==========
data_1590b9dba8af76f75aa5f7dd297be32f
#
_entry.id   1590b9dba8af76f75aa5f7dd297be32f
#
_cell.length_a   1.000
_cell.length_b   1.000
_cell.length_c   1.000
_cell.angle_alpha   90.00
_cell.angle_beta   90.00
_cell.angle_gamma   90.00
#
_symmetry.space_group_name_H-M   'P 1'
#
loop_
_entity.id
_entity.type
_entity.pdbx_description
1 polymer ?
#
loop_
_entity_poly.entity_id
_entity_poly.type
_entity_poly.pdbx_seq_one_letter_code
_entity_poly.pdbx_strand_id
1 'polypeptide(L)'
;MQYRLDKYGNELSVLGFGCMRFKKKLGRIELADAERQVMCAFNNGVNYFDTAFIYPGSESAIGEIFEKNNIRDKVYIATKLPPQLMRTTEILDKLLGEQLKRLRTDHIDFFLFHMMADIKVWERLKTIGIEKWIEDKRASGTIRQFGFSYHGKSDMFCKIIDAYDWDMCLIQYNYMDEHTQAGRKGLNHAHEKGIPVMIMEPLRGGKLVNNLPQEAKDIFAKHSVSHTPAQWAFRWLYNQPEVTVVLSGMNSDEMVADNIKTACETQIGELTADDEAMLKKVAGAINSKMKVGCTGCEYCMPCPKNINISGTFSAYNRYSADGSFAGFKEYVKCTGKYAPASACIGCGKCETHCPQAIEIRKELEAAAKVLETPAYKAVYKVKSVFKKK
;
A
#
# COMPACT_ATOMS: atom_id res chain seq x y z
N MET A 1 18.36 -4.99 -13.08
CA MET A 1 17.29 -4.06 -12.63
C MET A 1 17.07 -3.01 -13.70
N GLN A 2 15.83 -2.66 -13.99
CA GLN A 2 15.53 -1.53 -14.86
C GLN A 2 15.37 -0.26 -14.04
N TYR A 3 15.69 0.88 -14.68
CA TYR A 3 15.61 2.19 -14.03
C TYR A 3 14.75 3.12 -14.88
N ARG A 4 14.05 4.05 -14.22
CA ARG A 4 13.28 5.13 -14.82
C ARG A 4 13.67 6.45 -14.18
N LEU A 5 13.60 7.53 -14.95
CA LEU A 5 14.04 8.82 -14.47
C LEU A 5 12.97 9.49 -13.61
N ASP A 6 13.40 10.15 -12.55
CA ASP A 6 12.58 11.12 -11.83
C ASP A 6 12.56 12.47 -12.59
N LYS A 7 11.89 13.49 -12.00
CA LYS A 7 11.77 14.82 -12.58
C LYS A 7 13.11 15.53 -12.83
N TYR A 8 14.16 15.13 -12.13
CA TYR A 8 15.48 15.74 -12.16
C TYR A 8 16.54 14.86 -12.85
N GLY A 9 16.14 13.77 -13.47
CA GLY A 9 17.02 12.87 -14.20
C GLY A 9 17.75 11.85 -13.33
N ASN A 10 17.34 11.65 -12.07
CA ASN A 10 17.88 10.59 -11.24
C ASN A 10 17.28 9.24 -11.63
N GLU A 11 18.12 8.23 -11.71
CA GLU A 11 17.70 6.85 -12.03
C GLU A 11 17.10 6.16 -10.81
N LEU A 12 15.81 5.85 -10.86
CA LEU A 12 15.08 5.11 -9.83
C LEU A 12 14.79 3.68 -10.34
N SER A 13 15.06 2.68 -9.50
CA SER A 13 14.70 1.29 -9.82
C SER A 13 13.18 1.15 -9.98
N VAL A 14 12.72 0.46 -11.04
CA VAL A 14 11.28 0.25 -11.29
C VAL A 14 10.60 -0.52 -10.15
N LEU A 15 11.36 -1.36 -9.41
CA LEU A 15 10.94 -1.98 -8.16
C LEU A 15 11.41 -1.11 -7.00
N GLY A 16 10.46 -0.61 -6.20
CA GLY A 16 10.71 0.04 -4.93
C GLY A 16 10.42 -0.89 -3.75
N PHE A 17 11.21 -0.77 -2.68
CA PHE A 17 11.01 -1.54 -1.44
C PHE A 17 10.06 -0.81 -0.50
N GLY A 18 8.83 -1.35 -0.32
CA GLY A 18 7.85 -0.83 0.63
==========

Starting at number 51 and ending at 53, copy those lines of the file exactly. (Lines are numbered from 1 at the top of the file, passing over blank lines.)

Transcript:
C LYS A 7 13.11 15.53 -12.83
N TYR A 8 14.16 15.13 -12.13
CA TYR A 8 15.48 15.74 -12.16